Laurus (Eugene Vodolazkin)

I read “Laurus” because Rod Dreher told me to, on his blog at least, and I do everything Rod Dreher says. I was not disappointed. And if you’d like detailed analysis of the book through a much more sophisticated lens than mine, you should search his blog for his many posts on this book.

“Laurus” is a complex novel. It’s not complex in the sense of being opaque—in fact, the writing is very clear, and on the surface, the story is relatively simple. It’s complex in that the relatively simple story is not so simple, and becomes less simple both as you progress through the book and as you ponder the book. And it’s complex in the ideas and concepts raised by the story, many of which are both timeless in their relevance and timely for today’s society.

Those ideas and concepts are profoundly Christian, more precisely Russian Orthodox Christian. One basic theme is redemption. This is the backbone theme of the story, and obviously a backbone theme of Christianity itself. Another is man’s response to suffering—without directly discussing the topic, much of the book constitutes a refutation of those who think the theodicy problem somehow discredits Christianity. (I’ve never understood that position, that the existence of suffering somehow militates against the existence of an all-powerful, all-good God, but it seems compelling to many intelligent people, so there must be something to it.)

A third theme, one which I have always found personally compelling, is the ultimate ambiguity, or unreality, of time. Not to man, for whom time is an (apparent) reality, but to God. (This is of course a basic Christian concept, essential to understanding the Christian concept of eternity.) Oftentimes, in this book, the timelessness that God inhabits seeps through to the story. Vodolazkin does a masterful job of weaving moments of temporal fluidity and permeability into the story so that they seem simultaneously natural and ethereal.

This is not in the trite, New Age sense that “groovy, we’re all one.” Nor is it in the cold Buddhist sense of nirvana, a dissolution of self in a timeless whole. Rather, it is in the sense that the ultimate goal of man is a seamless, boundless unity with God, in which we are still ourselves, but infinitely connected. As Dreher quotes a Dante scholar, “It is to experience oneself as attributeless, extensionless, immune to all contingency: one with the ontological ground that spawns and knows all possible object of experience as itself. It is to know oneself as everything, and as nothing, which is to love all things literally, and not just metaphorically, as oneself.”

“Laurus” is not in the least a political book. Most of it takes place in the Fifteenth Century and is rooted there in a very evocative way. It does not address modern controversies, or really any competing philosophies. Nonetheless, its vision is profoundly opposed to both Gnosticism, largely the belief that that material world is to be spurned and the world of pure spirit sought; and to materialism, the belief that what matters most is, as Mitt Romney would have it, a lower marginal tax rate.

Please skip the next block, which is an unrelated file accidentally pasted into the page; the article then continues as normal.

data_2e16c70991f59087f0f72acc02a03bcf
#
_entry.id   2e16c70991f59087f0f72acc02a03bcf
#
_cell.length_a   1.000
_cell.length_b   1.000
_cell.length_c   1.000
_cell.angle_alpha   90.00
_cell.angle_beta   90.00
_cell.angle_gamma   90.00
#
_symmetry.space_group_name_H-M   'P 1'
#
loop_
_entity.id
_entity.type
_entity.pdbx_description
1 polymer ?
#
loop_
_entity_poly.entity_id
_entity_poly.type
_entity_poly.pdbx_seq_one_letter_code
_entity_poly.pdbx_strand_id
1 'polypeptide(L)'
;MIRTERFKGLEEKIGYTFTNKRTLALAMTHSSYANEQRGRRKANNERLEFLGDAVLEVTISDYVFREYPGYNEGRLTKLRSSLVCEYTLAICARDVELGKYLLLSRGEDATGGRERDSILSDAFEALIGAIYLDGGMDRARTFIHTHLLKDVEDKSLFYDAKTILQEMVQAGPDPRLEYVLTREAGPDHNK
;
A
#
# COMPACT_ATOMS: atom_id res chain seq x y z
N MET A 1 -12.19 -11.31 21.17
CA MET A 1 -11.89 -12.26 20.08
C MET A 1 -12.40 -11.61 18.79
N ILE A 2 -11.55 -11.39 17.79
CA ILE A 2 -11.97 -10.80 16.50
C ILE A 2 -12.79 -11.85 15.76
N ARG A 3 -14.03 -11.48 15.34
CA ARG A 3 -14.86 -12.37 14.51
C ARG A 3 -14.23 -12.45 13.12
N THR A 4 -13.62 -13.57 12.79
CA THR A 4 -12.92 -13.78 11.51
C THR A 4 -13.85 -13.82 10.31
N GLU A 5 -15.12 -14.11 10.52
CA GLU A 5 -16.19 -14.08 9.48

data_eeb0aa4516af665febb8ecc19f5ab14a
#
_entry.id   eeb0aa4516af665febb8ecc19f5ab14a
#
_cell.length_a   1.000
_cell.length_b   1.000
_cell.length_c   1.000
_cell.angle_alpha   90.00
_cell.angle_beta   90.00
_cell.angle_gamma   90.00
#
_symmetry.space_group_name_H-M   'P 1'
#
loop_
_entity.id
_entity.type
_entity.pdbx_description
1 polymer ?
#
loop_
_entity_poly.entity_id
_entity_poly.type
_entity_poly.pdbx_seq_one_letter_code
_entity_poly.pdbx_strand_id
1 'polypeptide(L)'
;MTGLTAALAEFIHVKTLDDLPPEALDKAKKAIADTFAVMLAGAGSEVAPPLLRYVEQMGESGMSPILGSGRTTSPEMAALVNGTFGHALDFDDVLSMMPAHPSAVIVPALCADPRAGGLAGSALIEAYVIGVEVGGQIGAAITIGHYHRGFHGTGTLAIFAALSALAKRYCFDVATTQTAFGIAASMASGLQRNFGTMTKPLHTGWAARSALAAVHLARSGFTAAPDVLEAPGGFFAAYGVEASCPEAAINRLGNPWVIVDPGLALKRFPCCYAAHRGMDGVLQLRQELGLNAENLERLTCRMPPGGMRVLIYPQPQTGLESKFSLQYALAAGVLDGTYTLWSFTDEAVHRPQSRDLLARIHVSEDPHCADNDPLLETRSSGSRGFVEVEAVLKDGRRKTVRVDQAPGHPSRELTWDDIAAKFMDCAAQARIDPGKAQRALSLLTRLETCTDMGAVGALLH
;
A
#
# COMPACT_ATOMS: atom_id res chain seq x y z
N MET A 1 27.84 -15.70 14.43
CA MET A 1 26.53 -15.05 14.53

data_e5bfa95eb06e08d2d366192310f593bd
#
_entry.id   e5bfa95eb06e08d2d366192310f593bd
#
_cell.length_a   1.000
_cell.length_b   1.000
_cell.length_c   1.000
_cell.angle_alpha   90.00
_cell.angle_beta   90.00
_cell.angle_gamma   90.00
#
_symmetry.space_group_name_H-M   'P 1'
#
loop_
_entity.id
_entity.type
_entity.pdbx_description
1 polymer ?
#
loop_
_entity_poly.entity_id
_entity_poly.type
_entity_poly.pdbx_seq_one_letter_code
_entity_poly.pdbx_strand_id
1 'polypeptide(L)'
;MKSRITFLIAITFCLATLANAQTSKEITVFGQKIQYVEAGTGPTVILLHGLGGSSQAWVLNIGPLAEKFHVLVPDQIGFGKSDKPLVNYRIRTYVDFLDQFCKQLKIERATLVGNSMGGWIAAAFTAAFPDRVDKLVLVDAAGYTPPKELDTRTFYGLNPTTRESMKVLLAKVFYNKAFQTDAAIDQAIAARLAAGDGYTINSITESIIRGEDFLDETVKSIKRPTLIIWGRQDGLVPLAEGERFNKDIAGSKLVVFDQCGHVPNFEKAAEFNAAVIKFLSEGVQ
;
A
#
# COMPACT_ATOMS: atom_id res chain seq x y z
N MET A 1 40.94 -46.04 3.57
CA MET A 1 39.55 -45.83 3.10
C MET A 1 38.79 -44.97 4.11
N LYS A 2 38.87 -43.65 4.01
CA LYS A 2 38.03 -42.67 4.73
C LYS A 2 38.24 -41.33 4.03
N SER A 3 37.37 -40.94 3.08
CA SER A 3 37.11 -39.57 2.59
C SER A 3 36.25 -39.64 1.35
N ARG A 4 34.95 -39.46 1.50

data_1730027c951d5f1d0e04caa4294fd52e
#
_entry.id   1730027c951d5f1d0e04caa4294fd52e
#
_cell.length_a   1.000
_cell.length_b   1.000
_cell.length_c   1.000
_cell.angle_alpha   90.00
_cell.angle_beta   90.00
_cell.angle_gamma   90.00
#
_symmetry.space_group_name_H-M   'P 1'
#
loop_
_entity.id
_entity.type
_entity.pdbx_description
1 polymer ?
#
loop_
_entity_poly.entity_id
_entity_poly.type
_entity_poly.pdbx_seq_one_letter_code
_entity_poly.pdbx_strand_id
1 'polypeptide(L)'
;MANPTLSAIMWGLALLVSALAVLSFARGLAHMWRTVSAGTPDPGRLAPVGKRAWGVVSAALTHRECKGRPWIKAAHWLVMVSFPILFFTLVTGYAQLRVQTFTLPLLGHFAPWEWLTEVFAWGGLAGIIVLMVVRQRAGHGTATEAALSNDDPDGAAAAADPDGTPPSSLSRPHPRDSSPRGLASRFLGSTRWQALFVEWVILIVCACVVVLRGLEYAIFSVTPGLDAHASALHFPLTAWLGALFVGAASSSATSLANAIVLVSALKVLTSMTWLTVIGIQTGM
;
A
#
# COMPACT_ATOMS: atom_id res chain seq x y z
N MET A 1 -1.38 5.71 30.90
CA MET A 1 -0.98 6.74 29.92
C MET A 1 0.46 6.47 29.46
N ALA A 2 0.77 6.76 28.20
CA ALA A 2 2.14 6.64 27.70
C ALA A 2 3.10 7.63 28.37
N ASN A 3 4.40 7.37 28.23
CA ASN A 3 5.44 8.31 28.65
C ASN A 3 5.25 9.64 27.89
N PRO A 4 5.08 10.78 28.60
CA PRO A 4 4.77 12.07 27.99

As to Gnosticism, the spiritual world of “Laurus” is embedded in the material world. The protagonist is a healer, who heals simultaneously with herbal remedies and spiritual remedies. Where one ends and the other begins is not clear even to him. But those remedies, and everything else about the material world, are not things to be shed, but rather essential components of each person’s life and growth. Man is totally rooted in the material world and this is not a barrier to spiritual growth.

As to materialism, the modern failure to appreciate that people are not ultimately seeking mere, or primarily, material happiness is one source of the current failure of the Republican Party. It is, or should be, a commonplace that all people seek transcendence. For example, the Marxist idea that economics are the main driver of human behavior is silly and facile upon even a moment’s reflection. Not that people don’t seek economic advantage, but ultimately most people care primarily about meaning.

This is one reason why the past hundred years have featured many religion substitutes, from Christian socialism to Communism to Nazism to the worship of climate change. Each of these substitute religions is recognizable in skeletal outline in this book, in fact—their adherents ultimately seek meaning in the same way as Arseny, the protagonist. They are on a pilgrimage, just like Arseny, though unlike Arseny they tend to be totally closed to learning, being wedded to an ideology rather than an actual religion, which in the case of Christianity is infinitely more sophisticated than modern ideologies, which in their rigidity collapse when they are falsified. Such substitute religions are necessarily defective, and they are all, ultimately, the god that failed (usually with several million dead humans as a result).

This book, which is about nothing more than it is about transcendence, is a powerful corrective to materialism, and, indirectly, to religion substitutes arising from materialism. My guess is that many seeking transcendence through substitute religions would benefit from reading it—not so that they convert, but so that they see an alternate, more sophisticated path to addressing the human need for transcendence.


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